The noticeably warmer climate of Lima was a welcome relief as I arrived into the frantic scrum of tourists and taxi drivers at the airport’s entrance. I was about to join in the action and try and negotiate a journey to the tourist district of Miraflores, when a Brazilian girl grabbed me by the arm and told me in Portuguese, in no uncertain terms, that we would share a taxi and we wouldn’t pay more than 35 soles (around US$12) for it.
I was in capable hands, as she expertly negotiated the driver to her desired price, without uttering a single word of Spanish.

I was about to settle down for the 45-minute journey when we were abruptly rear ended in the heavy motorway traffic by a young, bright-eyed Peruvian teenager in the car behind. After a heavy sigh from the driver and a couple of mutterings of “no pasa nada” we continued with minimal fuss.

This is Lima, intensely hectic and packed but it never seems to take itself too seriously.

Every morsel I ingested in this city was a contender for the best dish in Peru
Just like the people, Lima’s food destinations pack the dishes with rich flavours and fusions but don’t take themselves too seriously.

I was itching to try Nikkei while I was here, the legendary blend of my two favourite cuisines, Japanese and Peruvian. So, I headed to Edo Sushi Bar in Miraflores. The modern, sleek sushi bar did not disappoint. The perfect mixture of rich, deep Peruvian flavours with the elegant texture of Japanese cooking. The acervichado topped with a rich and creamy sauce with a Peruvian twist was the highlight of the evening.

For ceviche, El Punto Azul was an excellent recommendation from a local ex-pat who contacted me. It is not for the faint hearted and has quite the kick, but the citrus flavours soften it almost immediately.
You are spoilt for lunchtime bites in Miraflores, with La Lucha in Parque Kennedy offering some of the best sandwiches in the city, albeit with a heavy price tag. Arepa café on Berlin Street is a must-visit for these little Venezuelan parcels of delight.

Lima comes alive at night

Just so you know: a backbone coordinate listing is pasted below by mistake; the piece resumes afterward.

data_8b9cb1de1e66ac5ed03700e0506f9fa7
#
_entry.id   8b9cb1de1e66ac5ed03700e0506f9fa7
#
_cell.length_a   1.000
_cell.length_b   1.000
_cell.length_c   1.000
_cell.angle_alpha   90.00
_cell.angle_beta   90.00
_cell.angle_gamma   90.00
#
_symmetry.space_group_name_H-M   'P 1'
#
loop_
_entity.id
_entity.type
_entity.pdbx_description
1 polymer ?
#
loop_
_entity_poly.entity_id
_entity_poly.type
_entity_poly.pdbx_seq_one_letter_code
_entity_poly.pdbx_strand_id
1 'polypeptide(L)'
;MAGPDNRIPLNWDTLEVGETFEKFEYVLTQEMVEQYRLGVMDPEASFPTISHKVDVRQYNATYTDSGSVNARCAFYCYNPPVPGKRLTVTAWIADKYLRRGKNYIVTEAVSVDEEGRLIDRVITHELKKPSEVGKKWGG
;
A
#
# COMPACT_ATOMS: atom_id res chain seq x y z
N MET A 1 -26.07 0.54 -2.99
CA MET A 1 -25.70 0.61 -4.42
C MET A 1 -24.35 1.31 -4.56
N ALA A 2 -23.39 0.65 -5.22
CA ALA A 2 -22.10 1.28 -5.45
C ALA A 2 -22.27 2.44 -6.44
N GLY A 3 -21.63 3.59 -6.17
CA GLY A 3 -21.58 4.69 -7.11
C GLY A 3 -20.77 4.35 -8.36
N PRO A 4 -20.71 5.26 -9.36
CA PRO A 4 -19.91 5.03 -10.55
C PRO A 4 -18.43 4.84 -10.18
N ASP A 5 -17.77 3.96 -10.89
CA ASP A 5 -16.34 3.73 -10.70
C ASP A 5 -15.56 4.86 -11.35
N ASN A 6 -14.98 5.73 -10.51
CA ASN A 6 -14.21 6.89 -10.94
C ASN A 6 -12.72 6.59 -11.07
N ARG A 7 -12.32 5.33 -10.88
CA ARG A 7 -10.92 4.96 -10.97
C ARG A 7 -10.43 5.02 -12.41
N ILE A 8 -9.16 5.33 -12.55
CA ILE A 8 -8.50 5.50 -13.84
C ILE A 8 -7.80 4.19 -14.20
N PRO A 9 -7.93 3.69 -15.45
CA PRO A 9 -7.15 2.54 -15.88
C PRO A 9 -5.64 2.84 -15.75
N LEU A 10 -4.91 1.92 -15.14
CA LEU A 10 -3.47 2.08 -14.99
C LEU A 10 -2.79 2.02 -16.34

As of buzzing and frantic as Lima is by day, by night the city is just as bustling and several of the most important sights, including the ruins at Huaca Pucllana, offers tours at night. The Magic Water Circuit in Parque de la Reserva is an evening well spent. Hundreds of L.E.D lights light up the twelve fountains in the park to music for a vibrant visual show.

If you have children bring a spare change of clothes, as several of the exhibits are interactive and they will enjoy running through them and dodging the water jets.
It isn’t just humans that enjoy the mild Lima nights.

Parque Kennedy is home to dozens of resident cats which come out to enjoy the evening festivities. They enjoy right of way and have free reign over the park making for some interesting viewing.
The bars around Miraflores offer the perfect setting to enjoy Lima’s nocturnal festivities. BarBarian on Manuel Bonilla is a beer haven with a choice of more than 23 artisanal beers. For something a little more affordable, Bar Publico had a lively atmosphere filled with young Peruvians. Houlihan’s is another option, a self-proclaimed Irish bar, perfect for a late-night drink.
Head to Barranco district to explore Lima’s beating bohemian heart

A stroll around colourful, colonial Barranco is a bombardment of sights, sounds and smells. From the live music ever-present in the streets to the yet more tantalising restaurants to poke your head in. The area is littered with art and history museums, or if you prefer a different kind of history, visit Ayahuasca or Victoria Bar- both located in converted colonial mansions, with impressive old lounges.

Photo Credit
Lima District by Pipe Aguileram